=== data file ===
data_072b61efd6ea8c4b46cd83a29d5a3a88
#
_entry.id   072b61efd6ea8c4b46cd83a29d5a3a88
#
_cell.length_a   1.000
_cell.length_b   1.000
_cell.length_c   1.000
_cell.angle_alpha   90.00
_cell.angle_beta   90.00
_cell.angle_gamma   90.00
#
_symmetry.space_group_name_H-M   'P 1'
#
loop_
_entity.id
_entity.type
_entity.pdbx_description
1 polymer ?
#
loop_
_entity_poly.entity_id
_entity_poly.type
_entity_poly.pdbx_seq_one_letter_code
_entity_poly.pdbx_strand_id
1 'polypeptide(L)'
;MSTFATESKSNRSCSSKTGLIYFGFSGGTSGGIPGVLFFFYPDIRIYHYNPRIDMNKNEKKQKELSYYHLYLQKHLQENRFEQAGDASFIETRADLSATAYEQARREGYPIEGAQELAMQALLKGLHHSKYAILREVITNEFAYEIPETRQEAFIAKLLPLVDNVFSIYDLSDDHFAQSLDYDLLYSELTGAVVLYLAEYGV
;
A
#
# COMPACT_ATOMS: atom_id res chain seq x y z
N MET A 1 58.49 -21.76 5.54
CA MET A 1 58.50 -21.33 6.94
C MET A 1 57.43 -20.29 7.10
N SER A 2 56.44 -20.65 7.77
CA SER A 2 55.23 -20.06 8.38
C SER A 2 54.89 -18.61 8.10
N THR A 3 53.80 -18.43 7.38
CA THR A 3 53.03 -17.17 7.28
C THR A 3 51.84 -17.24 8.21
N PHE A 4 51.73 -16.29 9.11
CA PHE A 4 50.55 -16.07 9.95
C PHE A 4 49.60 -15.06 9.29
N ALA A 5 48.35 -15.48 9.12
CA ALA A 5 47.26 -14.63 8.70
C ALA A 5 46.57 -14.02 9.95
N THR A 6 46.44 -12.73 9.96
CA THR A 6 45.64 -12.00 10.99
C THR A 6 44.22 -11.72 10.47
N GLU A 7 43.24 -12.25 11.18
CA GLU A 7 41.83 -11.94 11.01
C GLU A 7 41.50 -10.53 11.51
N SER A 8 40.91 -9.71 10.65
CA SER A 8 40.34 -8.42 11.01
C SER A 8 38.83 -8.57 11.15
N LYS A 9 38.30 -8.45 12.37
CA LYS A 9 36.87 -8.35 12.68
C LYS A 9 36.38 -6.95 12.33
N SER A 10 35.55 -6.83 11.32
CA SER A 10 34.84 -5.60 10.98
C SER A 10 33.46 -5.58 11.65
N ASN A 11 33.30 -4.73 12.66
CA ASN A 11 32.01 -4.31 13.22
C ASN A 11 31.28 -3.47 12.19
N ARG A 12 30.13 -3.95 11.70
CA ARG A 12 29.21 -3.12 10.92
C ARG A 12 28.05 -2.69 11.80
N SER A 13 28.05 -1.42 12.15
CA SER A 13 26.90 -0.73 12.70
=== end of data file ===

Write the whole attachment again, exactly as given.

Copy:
data_072b61efd6ea8c4b46cd83a29d5a3a88
#
_entry.id   072b61efd6ea8c4b46cd83a29d5a3a88
#
_cell.length_a   1.000
_cell.length_b   1.000
_cell.length_c   1.000
_cell.angle_alpha   90.00
_cell.angle_beta   90.00
_cell.angle_gamma   90.00
#
_symmetry.space_group_name_H-M   'P 1'
#
loop_
_entity.id
_entity.type
_entity.pdbx_description
1 polymer ?
#
loop_
_entity_poly.entity_id
_entity_poly.type
_entity_poly.pdbx_seq_one_letter_code
_entity_poly.pdbx_strand_id
1 'polypeptide(L)'
;MSTFATESKSNRSCSSKTGLIYFGFSGGTSGGIPGVLFFFYPDIRIYHYNPRIDMNKNEKKQKELSYYHLYLQKHLQENRFEQAGDASFIETRADLSATAYEQARREGYPIEGAQELAMQALLKGLHHSKYAILREVITNEFAYEIPETRQEAFIAKLLPLVDNVFSIYDLSDDHFAQSLDYDLLYSELTGAVVLYLAEYGV
;
A
#
# COMPACT_ATOMS: atom_id res chain seq x y z
N MET A 1 58.49 -21.76 5.54
CA MET A 1 58.50 -21.33 6.94
C MET A 1 57.43 -20.29 7.10
N SER A 2 56.44 -20.65 7.77
CA SER A 2 55.23 -20.06 8.38
C SER A 2 54.89 -18.61 8.10
N THR A 3 53.80 -18.43 7.38
CA THR A 3 53.03 -17.17 7.28
C THR A 3 51.84 -17.24 8.21
N PHE A 4 51.73 -16.29 9.11
CA PHE A 4 50.55 -16.07 9.95
C PHE A 4 49.60 -15.06 9.29
N ALA A 5 48.35 -15.48 9.12
CA ALA A 5 47.26 -14.63 8.70
C ALA A 5 46.57 -14.02 9.95
N THR A 6 46.44 -12.73 9.96
CA THR A 6 45.64 -12.00 10.99
C THR A 6 44.22 -11.72 10.47
N GLU A 7 43.24 -12.25 11.18
CA GLU A 7 41.83 -11.94 11.01
C GLU A 7 41.50 -10.53 11.51
N SER A 8 40.91 -9.71 10.65
CA SER A 8 40.34 -8.42 11.01
C SER A 8 38.83 -8.57 11.15
N LYS A 9 38.30 -8.45 12.37
CA LYS A 9 36.87 -8.35 12.68
C LYS A 9 36.38 -6.95 12.33
N SER A 10 35.55 -6.83 11.32
CA SER A 10 34.84 -5.60 10.98
C SER A 10 33.46 -5.58 11.65
N ASN A 11 33.30 -4.73 12.66
CA ASN A 11 32.01 -4.31 13.22
C ASN A 11 31.28 -3.47 12.19
N ARG A 12 30.13 -3.95 11.70
CA ARG A 12 29.21 -3.12 10.92
C ARG A 12 28.05 -2.69 11.80
N SER A 13 28.05 -1.42 12.15
CA SER A 13 26.90 -0.73 12.70